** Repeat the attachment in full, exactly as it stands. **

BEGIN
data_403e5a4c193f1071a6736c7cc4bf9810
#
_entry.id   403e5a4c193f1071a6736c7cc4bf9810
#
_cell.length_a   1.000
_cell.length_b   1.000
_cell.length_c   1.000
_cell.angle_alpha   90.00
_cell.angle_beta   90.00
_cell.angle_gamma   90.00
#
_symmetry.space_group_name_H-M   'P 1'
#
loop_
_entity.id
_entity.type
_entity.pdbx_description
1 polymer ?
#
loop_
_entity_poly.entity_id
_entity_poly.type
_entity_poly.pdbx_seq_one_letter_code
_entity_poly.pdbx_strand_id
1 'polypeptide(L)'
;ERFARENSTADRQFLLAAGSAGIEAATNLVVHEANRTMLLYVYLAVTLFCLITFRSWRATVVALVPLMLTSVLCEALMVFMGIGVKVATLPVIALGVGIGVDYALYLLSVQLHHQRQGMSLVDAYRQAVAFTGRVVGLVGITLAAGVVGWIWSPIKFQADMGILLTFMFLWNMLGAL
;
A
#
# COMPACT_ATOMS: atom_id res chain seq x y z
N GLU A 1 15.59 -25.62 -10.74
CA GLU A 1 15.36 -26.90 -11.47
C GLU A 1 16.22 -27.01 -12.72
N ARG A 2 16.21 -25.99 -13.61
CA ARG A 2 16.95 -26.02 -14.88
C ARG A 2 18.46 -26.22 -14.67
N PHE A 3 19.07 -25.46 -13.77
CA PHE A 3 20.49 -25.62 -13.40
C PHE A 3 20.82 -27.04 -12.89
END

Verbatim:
data_403e5a4c193f1071a6736c7cc4bf9810
#
_entry.id   403e5a4c193f1071a6736c7cc4bf9810
#
_cell.length_a   1.000
_cell.length_b   1.000
_cell.length_c   1.000
_cell.angle_alpha   90.00
_cell.angle_beta   90.00
_cell.angle_gamma   90.00
#
_symmetry.space_group_name_H-M   'P 1'
#
loop_
_entity.id
_entity.type
_entity.pdbx_description
1 polymer ?
#
loop_
_entity_poly.entity_id
_entity_poly.type
_entity_poly.pdbx_seq_one_letter_code
_entity_poly.pdbx_strand_id
1 'polypeptide(L)'
;ERFARENSTADRQFLLAAGSAGIEAATNLVVHEANRTMLLYVYLAVTLFCLITFRSWRATVVALVPLMLTSVLCEALMVFMGIGVKVATLPVIALGVGIGVDYALYLLSVQLHHQRQGMSLVDAYRQAVAFTGRVVGLVGITLAAGVVGWIWSPIKFQADMGILLTFMFLWNMLGAL
;
A
#
# COMPACT_ATOMS: atom_id res chain seq x y z
N GLU A 1 15.59 -25.62 -10.74
CA GLU A 1 15.36 -26.90 -11.47
C GLU A 1 16.22 -27.01 -12.72
N ARG A 2 16.21 -25.99 -13.61
CA ARG A 2 16.95 -26.02 -14.88
C ARG A 2 18.46 -26.22 -14.67
N PHE A 3 19.07 -25.46 -13.77
CA PHE A 3 20.49 -25.62 -13.40
C PHE A 3 20.82 -27.04 -12.89